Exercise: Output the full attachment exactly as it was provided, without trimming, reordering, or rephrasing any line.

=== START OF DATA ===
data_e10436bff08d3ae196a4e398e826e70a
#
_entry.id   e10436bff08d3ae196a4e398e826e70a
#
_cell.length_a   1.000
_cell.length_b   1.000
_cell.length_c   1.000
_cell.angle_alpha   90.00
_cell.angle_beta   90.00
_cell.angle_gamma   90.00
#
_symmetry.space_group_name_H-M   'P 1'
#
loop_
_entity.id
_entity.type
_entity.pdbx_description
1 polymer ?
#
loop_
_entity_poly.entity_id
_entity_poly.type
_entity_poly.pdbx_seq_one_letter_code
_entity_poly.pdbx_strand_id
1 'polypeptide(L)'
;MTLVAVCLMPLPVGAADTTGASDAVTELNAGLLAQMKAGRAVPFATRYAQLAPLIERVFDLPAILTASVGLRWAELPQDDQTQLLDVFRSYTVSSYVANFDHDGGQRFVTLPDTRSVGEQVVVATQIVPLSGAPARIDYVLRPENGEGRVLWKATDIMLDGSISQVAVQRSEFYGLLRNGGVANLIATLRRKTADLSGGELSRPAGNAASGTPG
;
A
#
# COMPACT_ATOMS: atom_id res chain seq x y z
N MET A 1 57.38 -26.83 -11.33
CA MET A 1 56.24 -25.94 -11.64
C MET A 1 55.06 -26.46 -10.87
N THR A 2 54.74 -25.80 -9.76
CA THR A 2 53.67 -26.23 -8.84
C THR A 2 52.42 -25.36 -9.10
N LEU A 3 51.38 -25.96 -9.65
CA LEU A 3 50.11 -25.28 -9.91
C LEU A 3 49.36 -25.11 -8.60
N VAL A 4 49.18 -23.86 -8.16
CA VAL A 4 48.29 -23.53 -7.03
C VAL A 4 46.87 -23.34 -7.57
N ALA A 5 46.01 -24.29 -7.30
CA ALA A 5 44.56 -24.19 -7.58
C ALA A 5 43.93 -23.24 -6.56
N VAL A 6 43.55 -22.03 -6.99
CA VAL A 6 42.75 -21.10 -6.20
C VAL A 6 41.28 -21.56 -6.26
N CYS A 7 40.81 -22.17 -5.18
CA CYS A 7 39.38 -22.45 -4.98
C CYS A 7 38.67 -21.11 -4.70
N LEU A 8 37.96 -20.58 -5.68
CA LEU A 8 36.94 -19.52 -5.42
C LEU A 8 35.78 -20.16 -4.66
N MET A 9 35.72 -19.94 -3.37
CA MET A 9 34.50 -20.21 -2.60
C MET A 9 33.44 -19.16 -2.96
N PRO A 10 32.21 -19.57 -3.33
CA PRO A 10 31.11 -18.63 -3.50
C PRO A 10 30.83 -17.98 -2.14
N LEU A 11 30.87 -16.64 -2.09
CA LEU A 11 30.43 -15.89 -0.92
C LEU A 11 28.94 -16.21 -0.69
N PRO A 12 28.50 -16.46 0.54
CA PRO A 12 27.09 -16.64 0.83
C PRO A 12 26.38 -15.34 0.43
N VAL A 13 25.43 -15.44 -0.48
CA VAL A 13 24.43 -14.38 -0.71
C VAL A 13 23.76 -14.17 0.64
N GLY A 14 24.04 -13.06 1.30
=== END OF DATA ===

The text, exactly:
data_e10436bff08d3ae196a4e398e826e70a
#
_entry.id   e10436bff08d3ae196a4e398e826e70a
#
_cell.length_a   1.000
_cell.length_b   1.000
_cell.length_c   1.000
_cell.angle_alpha   90.00
_cell.angle_beta   90.00
_cell.angle_gamma   90.00
#
_symmetry.space_group_name_H-M   'P 1'
#
loop_
_entity.id
_entity.type
_entity.pdbx_description
1 polymer ?
#
loop_
_entity_poly.entity_id
_entity_poly.type
_entity_poly.pdbx_seq_one_letter_code
_entity_poly.pdbx_strand_id
1 'polypeptide(L)'
;MTLVAVCLMPLPVGAADTTGASDAVTELNAGLLAQMKAGRAVPFATRYAQLAPLIERVFDLPAILTASVGLRWAELPQDDQTQLLDVFRSYTVSSYVANFDHDGGQRFVTLPDTRSVGEQVVVATQIVPLSGAPARIDYVLRPENGEGRVLWKATDIMLDGSISQVAVQRSEFYGLLRNGGVANLIATLRRKTADLSGGELSRPAGNAASGTPG
;
A
#
# COMPACT_ATOMS: atom_id res chain seq x y z
N MET A 1 57.38 -26.83 -11.33
CA MET A 1 56.24 -25.94 -11.64
C MET A 1 55.06 -26.46 -10.87
N THR A 2 54.74 -25.80 -9.76
CA THR A 2 53.67 -26.23 -8.84
C THR A 2 52.42 -25.36 -9.10
N LEU A 3 51.38 -25.96 -9.65
CA LEU A 3 50.11 -25.28 -9.91
C LEU A 3 49.36 -25.11 -8.60
N VAL A 4 49.18 -23.86 -8.16
CA VAL A 4 48.29 -23.53 -7.03
C VAL A 4 46.87 -23.34 -7.57
N ALA A 5 46.01 -24.29 -7.30
CA ALA A 5 44.56 -24.19 -7.58
C ALA A 5 43.93 -23.24 -6.56
N VAL A 6 43.55 -22.03 -6.99
CA VAL A 6 42.75 -21.10 -6.20
C VAL A 6 41.28 -21.56 -6.26
N CYS A 7 40.81 -22.17 -5.18
CA CYS A 7 39.38 -22.45 -4.98
C CYS A 7 38.67 -21.11 -4.70
N LEU A 8 37.96 -20.58 -5.68
CA LEU A 8 36.94 -19.52 -5.42
C LEU A 8 35.78 -20.16 -4.66
N MET A 9 35.72 -19.94 -3.37
CA MET A 9 34.50 -20.21 -2.60
C MET A 9 33.44 -19.16 -2.96
N PRO A 10 32.21 -19.57 -3.33
CA PRO A 10 31.11 -18.63 -3.50
C PRO A 10 30.83 -17.98 -2.14
N LEU A 11 30.87 -16.64 -2.09
CA LEU A 11 30.43 -15.89 -0.92
C LEU A 11 28.94 -16.21 -0.69
N PRO A 12 28.50 -16.46 0.54
CA PRO A 12 27.09 -16.64 0.83
C PRO A 12 26.38 -15.34 0.43
N VAL A 13 25.43 -15.44 -0.48
CA VAL A 13 24.43 -14.38 -0.71
C VAL A 13 23.76 -14.17 0.64
N GLY A 14 24.04 -13.06 1.30